By Marty Graham SAN DIEGO (Reuters) - A Southern California city will put itself at the center of a nationwide debate over illegal immigration on Tuesday evening when officials there are expected to reject a bid by the U.S. government to open a shelter for unaccompanied migrant children. The vote by planning commissioners in Escondido, 20 miles north of San Diego, comes amid a surge in children from Central America caught entering the United States, overwhelming federal processing facilities, threatening to swamp immigration courts and creating a backlash in border-state communities. Escondido commissioners voted tentatively last month to reject a bid by federal authorities to open the shelter following angry opposition from residents. "We have a legal and moral duty to treat these children with compassion," David Loy, legal director for the American Civil Liberties Union of San Diego and Imperial Counties, said at a news conference on Tuesday morning.
CONWAY, N.H. (AP) — After a 15-year-old girl returned safely to her family nine months after vanishing on the way home from school, townspeople who searched and prayed that she would return are relieved — and looking for answers about where she's been and how she got home.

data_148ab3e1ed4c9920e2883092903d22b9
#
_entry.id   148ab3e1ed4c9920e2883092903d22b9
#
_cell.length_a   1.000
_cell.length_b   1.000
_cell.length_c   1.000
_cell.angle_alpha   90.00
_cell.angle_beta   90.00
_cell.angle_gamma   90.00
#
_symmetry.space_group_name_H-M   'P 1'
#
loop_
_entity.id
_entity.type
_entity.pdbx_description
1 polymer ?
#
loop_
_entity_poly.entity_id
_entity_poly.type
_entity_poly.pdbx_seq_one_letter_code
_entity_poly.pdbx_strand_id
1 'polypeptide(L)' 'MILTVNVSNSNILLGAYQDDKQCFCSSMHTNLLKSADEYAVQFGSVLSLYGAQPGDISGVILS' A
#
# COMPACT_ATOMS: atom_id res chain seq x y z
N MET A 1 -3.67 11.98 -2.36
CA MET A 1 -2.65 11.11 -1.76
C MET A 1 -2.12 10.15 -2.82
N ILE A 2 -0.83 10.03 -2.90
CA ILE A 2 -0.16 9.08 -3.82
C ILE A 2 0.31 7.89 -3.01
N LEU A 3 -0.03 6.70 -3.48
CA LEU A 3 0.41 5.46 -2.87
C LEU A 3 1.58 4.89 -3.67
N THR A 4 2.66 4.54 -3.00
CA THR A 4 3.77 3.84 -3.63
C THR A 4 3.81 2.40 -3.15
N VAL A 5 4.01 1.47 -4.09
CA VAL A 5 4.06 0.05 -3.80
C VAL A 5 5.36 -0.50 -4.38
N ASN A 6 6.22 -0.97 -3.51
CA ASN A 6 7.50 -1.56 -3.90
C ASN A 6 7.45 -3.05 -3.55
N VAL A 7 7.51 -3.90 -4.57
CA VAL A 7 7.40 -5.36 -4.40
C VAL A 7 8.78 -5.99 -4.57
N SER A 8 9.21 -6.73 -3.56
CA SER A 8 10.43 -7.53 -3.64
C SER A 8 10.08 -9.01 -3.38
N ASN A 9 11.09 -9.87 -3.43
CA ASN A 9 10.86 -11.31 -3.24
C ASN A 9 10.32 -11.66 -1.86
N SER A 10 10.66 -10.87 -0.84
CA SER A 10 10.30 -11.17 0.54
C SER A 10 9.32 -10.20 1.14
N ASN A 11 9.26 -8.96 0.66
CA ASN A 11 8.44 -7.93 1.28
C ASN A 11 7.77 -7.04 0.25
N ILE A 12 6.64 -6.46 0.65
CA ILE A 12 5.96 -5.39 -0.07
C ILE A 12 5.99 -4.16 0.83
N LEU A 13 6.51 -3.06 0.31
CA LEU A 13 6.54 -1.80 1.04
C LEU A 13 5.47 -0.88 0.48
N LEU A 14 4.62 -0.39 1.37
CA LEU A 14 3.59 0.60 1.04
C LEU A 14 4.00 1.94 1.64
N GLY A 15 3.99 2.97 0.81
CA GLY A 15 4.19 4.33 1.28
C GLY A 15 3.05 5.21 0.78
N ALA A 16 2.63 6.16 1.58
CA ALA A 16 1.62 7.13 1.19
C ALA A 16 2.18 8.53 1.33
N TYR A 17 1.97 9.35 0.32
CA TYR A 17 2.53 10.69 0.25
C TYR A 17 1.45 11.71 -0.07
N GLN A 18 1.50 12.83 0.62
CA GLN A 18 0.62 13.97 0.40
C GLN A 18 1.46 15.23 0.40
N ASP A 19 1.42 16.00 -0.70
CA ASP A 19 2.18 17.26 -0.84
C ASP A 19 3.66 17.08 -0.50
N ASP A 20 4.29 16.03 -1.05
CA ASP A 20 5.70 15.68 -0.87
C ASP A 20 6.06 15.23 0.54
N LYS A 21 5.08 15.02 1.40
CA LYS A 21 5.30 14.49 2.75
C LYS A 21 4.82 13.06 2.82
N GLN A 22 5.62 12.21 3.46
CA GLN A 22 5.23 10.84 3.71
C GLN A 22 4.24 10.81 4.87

HELENA, Mont. (AP) — The Montana Supreme Court on Tuesday publicly reprimanded a judge who gave a lenient sentence to a rapist after suggesting the 14-year-old victim shared some of the responsibility for the crime.
An initiative seeking to legalize, tax and regulate recreational marijuana in Oregon has qualified for the November ballot, the state said on its website on Tuesday. Only two U.S. states, Washington and Colorado, currently allow recreational marijuana, which remains illegal under federal law. Oregon's proposal will come before voters just two years after they rejected a similar measure. "This is a moment we've been waiting for, that we've worked months to get to," said Peter Zuckerman, spokesman for the campaign in favor of the Oregon initiative.
Newark's police department will undergo independent monitoring after a three-year federal investigation released Tuesday found "a pattern of unconstitutional policing" that included excessive use of force and inadequate accountability.
By David Morgan and Aruna Viswanatha WASHINGTON (Reuters) - Two U.S. judicial panels on Tuesday injected new uncertainty into the future of President Barack Obama's healthcare law, with conflicting rulings over whether the federal government can subsidize health insurance for millions of Americans. The appeals court rulings, handed down by three-judge panels in Washington, D.C., and Richmond, Virginia, augured a possible rematch before the U.S. Supreme Court, which in June 2012 narrowly upheld the Democratic president's 2010 healthcare overhaul.